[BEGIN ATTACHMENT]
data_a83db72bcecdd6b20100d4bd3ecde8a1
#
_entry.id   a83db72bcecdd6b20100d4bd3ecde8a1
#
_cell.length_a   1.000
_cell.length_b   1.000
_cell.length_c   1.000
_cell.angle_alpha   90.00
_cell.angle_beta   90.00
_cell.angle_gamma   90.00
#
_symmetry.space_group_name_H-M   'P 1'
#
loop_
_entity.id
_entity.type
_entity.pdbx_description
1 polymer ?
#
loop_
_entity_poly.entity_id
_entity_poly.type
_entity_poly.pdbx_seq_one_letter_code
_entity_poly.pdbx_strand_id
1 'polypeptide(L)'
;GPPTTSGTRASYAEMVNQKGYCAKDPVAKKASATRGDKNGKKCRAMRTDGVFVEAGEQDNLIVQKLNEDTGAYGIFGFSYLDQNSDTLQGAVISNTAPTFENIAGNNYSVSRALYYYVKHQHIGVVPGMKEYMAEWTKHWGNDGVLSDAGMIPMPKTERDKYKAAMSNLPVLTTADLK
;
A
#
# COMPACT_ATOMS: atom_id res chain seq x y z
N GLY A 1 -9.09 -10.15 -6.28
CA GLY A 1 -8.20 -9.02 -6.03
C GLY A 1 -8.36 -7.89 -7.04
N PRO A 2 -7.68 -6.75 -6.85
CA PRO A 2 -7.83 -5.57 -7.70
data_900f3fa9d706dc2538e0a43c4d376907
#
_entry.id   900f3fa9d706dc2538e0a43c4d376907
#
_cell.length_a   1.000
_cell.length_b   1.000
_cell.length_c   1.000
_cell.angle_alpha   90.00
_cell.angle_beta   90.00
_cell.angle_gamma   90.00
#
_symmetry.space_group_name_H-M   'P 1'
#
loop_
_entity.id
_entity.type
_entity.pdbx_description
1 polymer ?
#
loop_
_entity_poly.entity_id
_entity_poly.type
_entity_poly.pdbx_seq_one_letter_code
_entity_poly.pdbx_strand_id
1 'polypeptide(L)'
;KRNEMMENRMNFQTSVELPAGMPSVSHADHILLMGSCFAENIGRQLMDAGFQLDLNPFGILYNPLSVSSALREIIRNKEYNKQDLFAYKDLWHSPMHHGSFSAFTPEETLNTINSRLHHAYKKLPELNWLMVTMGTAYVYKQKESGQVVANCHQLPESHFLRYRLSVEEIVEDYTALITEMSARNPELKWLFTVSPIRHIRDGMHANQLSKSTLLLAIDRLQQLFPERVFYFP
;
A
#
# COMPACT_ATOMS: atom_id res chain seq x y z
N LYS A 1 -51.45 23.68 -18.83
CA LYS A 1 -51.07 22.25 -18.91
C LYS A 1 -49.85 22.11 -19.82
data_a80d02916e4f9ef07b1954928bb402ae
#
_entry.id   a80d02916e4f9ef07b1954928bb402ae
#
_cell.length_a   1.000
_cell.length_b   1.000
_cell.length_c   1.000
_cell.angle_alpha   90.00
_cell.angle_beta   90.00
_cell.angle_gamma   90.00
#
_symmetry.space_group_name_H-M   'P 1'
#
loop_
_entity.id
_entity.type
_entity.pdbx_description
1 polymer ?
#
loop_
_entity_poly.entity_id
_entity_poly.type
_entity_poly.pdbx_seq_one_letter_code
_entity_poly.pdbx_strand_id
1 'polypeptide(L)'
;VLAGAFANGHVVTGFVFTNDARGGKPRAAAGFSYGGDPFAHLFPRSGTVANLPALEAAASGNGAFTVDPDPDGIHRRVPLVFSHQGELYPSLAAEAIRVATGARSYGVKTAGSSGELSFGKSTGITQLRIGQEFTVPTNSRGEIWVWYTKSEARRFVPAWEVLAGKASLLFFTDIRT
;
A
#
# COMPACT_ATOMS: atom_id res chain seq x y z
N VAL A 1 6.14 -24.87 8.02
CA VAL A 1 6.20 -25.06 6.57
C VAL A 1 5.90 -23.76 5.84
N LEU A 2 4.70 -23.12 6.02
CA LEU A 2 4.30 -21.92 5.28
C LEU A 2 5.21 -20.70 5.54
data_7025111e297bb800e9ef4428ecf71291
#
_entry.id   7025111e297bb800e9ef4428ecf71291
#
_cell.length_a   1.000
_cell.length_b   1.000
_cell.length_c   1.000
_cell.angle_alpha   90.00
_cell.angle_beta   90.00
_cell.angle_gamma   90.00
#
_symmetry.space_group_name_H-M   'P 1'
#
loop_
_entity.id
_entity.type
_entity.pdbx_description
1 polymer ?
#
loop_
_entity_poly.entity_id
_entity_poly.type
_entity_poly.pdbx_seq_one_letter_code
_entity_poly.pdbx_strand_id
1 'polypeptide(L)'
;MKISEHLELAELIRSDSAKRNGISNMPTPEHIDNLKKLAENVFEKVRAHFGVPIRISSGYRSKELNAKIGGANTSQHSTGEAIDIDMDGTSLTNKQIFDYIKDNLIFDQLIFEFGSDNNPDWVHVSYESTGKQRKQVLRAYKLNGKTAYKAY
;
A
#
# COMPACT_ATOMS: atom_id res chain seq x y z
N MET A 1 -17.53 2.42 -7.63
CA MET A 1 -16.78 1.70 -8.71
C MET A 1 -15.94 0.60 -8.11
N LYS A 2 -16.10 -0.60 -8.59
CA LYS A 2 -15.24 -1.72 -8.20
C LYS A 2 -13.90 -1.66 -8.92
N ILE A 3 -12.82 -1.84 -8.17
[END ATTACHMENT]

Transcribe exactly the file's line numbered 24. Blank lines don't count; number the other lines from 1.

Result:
_entity_poly.pdbx_strand_id